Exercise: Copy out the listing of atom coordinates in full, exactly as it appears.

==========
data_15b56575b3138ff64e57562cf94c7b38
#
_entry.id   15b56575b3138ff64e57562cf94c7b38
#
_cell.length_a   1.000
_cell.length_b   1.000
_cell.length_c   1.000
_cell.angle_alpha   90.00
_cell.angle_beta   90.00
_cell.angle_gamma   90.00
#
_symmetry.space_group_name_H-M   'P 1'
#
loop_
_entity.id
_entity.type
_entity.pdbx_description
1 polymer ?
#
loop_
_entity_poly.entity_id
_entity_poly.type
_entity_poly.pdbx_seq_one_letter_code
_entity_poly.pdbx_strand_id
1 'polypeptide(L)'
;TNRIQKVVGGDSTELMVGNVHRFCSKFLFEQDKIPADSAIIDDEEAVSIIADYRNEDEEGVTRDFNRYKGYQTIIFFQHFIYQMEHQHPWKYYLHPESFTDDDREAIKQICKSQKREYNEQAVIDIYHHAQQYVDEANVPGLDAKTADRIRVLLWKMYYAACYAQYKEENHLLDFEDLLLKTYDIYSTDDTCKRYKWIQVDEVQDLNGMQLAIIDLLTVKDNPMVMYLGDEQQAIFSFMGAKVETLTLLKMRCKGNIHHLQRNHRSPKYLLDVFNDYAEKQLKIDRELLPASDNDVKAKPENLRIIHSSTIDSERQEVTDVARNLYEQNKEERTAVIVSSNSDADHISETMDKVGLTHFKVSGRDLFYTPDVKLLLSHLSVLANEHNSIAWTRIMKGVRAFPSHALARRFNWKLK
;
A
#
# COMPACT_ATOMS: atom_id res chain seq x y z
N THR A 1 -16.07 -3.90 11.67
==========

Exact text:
data_15b56575b3138ff64e57562cf94c7b38
#
_entry.id   15b56575b3138ff64e57562cf94c7b38
#
_cell.length_a   1.000
_cell.length_b   1.000
_cell.length_c   1.000
_cell.angle_alpha   90.00
_cell.angle_beta   90.00
_cell.angle_gamma   90.00
#
_symmetry.space_group_name_H-M   'P 1'
#
loop_
_entity.id
_entity.type
_entity.pdbx_description
1 polymer ?
#
loop_
_entity_poly.entity_id
_entity_poly.type
_entity_poly.pdbx_seq_one_letter_code
_entity_poly.pdbx_strand_id
1 'polypeptide(L)'
;TNRIQKVVGGDSTELMVGNVHRFCSKFLFEQDKIPADSAIIDDEEAVSIIADYRNEDEEGVTRDFNRYKGYQTIIFFQHFIYQMEHQHPWKYYLHPESFTDDDREAIKQICKSQKREYNEQAVIDIYHHAQQYVDEANVPGLDAKTADRIRVLLWKMYYAACYAQYKEENHLLDFEDLLLKTYDIYSTDDTCKRYKWIQVDEVQDLNGMQLAIIDLLTVKDNPMVMYLGDEQQAIFSFMGAKVETLTLLKMRCKGNIHHLQRNHRSPKYLLDVFNDYAEKQLKIDRELLPASDNDVKAKPENLRIIHSSTIDSERQEVTDVARNLYEQNKEERTAVIVSSNSDADHISETMDKVGLTHFKVSGRDLFYTPDVKLLLSHLSVLANEHNSIAWTRIMKGVRAFPSHALARRFNWKLK
;
A
#
# COMPACT_ATOMS: atom_id res chain seq x y z
N THR A 1 -16.07 -3.90 11.67